Opinion: Representation that’s more local would help an ignored community
A County Council member should be responsive, listen to diverse viewpoints
To the editor:
One argument against a nine-district Montgomery County Council is that it will create a parochial council. The definition of parochialism is to ignore the impact of cultural concepts and diversity on organizations, professions, policies, procedures and programs.
I argue that a nine-district County Council would increase diverse voices, promote diversity and increase the input by all residents of Montgomery County in the civic processes in this county.
I believe diversity of thought means welcoming, yes, welcoming viewpoints that are different from your own. No one can build consensus if others with different viewpoints feel as if their thoughts are not being shared or heard.
As president of the Greater Olney Civic Association (GOCA), diversity of thought is something I have embraced. I welcome those who have different views on issues than my own.
I invite individuals to express diverse viewpoints to the GOCA officers and the GOCA general membership at our monthly meetings. We in Olney often feel we have not been given the same courtesy.
GOCA officers and membership voted overwhelmingly to support Question D (nine council seats, all by districts) in the general election and against Question C (11 council seats, with seven by districts and four at-large) because it is critical that we feel heard and included in the decision-making process that affects our district.
We often feel ignored. Twice in 2019, I invited council members to attend GOCA meetings to discuss local issues. We have multiple issues that may not be significant to those outside of Olney, but are significant to us.
Each time, the council members canceled at the 11th hour.
In fact, our district council member stated several times that Olney was “doing just fine” and that she needed to focus on Aspen Hill south, and didn’t need Olney to win. From Olney’s perspective, our voices and concerns are not a priority.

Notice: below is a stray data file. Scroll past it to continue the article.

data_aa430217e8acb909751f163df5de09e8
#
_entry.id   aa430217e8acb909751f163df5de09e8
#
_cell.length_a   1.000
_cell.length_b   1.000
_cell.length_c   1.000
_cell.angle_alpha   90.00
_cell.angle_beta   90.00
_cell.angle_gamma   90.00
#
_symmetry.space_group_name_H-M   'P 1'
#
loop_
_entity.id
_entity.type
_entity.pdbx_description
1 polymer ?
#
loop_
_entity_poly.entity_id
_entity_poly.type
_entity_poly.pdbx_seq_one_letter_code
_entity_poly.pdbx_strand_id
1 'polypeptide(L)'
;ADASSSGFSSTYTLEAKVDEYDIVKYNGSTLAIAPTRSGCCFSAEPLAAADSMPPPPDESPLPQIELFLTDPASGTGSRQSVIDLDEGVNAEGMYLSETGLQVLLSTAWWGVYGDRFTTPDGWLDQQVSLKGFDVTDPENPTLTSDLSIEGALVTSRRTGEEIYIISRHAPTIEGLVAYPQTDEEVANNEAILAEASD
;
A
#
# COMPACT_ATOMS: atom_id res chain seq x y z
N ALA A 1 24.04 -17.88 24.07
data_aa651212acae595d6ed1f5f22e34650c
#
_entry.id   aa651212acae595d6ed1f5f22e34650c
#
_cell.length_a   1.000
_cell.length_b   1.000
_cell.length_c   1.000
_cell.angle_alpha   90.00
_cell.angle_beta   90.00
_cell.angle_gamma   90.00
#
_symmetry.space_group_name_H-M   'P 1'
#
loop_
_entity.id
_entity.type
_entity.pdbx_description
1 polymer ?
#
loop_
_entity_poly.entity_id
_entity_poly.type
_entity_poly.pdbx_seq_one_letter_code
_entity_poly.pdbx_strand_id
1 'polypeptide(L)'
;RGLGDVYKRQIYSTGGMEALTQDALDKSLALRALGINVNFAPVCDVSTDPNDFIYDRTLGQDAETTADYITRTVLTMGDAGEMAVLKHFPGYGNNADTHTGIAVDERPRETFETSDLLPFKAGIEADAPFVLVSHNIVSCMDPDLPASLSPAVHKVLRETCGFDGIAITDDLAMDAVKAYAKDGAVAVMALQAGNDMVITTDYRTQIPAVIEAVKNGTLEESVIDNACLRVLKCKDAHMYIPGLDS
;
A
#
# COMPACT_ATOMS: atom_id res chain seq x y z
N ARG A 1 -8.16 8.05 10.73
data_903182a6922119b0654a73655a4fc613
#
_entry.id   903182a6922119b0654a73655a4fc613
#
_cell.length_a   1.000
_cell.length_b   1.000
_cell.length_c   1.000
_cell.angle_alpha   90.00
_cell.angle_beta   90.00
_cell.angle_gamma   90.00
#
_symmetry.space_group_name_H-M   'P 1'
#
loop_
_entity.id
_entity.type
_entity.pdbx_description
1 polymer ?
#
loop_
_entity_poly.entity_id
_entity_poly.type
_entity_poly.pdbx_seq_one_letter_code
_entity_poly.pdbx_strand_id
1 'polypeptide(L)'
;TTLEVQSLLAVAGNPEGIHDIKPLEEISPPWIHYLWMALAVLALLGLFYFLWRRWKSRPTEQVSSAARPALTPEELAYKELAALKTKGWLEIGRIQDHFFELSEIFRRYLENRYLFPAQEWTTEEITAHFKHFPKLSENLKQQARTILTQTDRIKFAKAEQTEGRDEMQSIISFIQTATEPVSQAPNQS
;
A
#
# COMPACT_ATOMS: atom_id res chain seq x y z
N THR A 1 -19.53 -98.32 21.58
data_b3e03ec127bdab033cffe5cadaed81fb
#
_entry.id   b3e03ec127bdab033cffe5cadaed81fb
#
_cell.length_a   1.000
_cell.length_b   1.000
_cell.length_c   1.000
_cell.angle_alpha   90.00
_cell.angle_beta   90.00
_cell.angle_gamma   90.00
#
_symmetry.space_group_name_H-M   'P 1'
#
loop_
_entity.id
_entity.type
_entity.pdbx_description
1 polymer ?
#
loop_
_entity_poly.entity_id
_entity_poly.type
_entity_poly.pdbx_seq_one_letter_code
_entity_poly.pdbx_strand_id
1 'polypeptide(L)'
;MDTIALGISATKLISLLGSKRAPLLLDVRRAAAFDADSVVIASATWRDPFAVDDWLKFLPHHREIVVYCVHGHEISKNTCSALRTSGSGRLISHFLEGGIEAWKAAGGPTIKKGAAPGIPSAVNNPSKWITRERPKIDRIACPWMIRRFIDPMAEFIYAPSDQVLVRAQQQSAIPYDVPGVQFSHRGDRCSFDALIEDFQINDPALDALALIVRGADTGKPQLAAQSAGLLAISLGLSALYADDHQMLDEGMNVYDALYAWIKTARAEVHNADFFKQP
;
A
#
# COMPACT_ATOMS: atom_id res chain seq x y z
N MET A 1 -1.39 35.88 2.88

When I became the president of GOCA, one of my priorities was to see that Olney had an impact on those who represented our district. Becoming part of a smaller district where we can have a significant say in who our elected officials are and who will be responsive to our needs is what I feel is best for the citizens of Olney.
Greater Olney Civic Association
Editor’s note: Bethesda Beat gave County Council Member Nancy Navarro — the district council member Matt Quinn mentions in his letter — a chance to respond to his characterization of the comments that he alleged she made. Navarro provided this statement: “I am grateful for the trust that District 4 voters have placed on me to serve the District since 2009. District 4 is a special place, blessed with vibrant and involved communities. Olney is no exception. My office has had the great honor of addressing a myriad of issues and priorities in Olney during my tenure, and we will continue to do so.”
Bethesda Beat encourages readers to send us their thoughts about local topics we have covered for consideration as a letter to the editor. Email them to email@example.com. Here are our guidelines. We require a name and hometown for publication. We also require a phone number (not for publication) for us to verify who wrote the letter. Please provide a source for any facts in your letter that were not part of our coverage; if they can’t be verified, they likely will be omitted.